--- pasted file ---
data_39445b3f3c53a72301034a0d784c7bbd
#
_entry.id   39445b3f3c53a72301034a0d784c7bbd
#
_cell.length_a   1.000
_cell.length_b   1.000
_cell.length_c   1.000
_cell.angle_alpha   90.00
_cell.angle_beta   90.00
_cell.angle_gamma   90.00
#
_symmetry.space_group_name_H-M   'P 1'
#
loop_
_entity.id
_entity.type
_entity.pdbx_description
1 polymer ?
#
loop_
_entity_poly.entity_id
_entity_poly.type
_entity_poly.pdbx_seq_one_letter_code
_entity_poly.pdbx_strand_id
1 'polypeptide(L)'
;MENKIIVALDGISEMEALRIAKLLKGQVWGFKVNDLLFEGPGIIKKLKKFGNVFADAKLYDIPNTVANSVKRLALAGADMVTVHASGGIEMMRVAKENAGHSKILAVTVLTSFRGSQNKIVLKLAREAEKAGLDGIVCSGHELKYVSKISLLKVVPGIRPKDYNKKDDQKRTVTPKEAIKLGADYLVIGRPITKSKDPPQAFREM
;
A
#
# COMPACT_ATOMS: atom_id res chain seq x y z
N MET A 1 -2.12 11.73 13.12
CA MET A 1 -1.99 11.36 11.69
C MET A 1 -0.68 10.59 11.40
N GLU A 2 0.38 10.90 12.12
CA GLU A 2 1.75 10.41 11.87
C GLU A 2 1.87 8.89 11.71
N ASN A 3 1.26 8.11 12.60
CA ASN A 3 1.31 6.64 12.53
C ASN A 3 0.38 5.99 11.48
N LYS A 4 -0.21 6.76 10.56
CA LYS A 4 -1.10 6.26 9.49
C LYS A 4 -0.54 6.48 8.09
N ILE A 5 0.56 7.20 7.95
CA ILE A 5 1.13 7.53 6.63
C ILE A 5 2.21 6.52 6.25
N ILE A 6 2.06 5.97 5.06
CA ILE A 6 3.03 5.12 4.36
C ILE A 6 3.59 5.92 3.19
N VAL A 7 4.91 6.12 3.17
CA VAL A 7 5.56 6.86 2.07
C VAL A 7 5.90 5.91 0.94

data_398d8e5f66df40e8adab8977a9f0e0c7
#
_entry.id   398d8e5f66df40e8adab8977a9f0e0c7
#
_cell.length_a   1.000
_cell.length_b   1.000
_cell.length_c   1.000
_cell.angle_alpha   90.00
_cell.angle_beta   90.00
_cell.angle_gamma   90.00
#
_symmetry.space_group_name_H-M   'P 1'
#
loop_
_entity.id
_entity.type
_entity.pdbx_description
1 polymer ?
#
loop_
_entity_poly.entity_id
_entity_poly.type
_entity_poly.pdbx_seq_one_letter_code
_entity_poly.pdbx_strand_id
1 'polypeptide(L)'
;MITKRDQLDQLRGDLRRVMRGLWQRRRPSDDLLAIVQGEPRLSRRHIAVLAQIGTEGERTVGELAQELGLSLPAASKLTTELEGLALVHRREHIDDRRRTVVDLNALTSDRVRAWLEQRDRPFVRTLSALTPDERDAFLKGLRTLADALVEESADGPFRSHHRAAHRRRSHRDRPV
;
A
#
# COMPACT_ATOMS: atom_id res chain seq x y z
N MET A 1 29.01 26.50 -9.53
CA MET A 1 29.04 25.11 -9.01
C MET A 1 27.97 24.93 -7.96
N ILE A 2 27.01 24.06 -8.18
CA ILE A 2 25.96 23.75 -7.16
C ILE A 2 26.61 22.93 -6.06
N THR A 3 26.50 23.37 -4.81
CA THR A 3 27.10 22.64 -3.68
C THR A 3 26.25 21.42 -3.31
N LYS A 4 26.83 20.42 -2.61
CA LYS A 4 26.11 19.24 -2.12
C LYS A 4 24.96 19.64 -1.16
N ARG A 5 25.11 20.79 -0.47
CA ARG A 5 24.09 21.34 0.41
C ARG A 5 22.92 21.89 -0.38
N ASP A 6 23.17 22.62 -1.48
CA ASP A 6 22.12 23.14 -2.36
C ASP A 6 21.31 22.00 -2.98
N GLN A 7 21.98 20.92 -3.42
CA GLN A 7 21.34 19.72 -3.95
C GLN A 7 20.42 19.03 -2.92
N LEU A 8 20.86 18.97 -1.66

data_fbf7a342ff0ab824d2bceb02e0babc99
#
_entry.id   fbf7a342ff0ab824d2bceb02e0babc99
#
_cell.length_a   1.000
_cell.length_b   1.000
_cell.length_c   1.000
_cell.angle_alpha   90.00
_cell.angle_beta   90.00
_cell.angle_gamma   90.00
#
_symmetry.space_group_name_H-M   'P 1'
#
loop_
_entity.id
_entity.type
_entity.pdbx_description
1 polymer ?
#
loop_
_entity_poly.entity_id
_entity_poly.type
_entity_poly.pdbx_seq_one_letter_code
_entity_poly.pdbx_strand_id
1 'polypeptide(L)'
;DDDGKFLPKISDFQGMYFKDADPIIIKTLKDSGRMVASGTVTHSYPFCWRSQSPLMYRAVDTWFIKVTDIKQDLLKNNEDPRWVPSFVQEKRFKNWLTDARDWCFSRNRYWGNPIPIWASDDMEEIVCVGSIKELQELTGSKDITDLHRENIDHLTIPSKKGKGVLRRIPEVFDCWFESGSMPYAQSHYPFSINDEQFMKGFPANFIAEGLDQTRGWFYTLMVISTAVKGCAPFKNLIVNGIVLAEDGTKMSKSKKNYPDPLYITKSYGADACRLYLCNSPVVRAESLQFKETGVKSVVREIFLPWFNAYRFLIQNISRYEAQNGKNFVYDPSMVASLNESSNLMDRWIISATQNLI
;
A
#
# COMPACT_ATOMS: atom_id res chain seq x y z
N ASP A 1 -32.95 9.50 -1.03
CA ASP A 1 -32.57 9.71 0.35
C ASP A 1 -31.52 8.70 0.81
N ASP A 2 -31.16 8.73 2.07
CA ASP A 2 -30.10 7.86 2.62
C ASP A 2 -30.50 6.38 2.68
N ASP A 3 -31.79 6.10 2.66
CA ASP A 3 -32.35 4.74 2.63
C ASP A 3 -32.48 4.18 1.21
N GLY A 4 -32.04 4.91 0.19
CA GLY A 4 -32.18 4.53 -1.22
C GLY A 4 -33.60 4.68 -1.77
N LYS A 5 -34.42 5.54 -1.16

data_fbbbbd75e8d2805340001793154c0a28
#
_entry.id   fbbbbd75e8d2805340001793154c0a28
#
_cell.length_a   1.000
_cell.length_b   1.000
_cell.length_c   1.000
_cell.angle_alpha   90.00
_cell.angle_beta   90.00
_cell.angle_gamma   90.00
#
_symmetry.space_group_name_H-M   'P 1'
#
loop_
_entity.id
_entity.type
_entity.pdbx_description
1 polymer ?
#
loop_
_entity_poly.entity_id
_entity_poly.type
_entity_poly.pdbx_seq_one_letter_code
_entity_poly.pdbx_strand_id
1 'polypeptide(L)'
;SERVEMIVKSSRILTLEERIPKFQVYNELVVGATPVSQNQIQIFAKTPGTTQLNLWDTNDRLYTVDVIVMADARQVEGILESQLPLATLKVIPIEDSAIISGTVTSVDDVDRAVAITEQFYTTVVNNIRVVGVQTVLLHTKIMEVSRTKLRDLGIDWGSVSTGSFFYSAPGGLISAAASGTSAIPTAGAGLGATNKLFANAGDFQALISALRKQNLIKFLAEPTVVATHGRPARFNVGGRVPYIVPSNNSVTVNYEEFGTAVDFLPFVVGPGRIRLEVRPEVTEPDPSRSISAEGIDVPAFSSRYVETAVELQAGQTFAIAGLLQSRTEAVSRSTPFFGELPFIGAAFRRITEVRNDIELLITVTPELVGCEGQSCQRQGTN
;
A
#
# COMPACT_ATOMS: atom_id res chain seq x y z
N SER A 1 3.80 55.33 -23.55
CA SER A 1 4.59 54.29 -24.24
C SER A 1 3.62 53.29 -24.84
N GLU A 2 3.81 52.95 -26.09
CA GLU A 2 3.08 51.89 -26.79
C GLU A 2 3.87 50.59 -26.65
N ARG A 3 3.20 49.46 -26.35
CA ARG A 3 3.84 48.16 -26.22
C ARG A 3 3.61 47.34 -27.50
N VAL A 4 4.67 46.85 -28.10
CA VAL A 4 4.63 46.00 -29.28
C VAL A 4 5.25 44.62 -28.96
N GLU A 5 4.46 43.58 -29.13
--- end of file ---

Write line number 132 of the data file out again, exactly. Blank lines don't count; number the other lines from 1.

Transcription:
#